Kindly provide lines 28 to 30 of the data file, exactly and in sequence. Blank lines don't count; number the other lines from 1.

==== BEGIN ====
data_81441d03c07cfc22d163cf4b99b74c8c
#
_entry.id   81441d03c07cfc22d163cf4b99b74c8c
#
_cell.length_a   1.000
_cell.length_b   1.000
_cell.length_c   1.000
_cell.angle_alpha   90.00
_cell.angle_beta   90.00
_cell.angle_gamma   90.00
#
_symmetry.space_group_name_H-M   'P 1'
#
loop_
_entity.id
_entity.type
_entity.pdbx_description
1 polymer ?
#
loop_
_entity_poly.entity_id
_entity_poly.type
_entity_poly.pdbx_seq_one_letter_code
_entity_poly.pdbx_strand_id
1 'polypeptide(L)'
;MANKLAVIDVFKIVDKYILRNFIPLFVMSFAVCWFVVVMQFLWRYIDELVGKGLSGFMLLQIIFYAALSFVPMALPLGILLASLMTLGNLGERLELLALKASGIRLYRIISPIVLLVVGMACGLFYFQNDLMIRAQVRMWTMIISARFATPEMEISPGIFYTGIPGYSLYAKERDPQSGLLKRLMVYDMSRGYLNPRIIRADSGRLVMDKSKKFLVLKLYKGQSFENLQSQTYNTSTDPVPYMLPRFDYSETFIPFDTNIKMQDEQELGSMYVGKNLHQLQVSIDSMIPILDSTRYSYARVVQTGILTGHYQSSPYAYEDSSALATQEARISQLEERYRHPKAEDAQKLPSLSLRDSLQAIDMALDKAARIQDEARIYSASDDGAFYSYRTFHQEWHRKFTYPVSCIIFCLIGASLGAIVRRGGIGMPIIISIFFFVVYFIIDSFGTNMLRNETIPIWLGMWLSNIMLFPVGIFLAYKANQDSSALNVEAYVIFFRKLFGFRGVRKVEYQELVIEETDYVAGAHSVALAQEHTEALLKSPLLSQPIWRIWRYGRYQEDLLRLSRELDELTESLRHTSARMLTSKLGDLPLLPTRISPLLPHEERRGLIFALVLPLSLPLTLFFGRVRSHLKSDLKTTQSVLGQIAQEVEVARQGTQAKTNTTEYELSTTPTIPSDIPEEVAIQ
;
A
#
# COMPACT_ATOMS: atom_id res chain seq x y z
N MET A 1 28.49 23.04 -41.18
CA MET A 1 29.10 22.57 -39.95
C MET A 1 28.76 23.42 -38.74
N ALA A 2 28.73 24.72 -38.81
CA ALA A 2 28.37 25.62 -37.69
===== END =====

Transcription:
A
#
# COMPACT_ATOMS: atom_id res chain seq x y z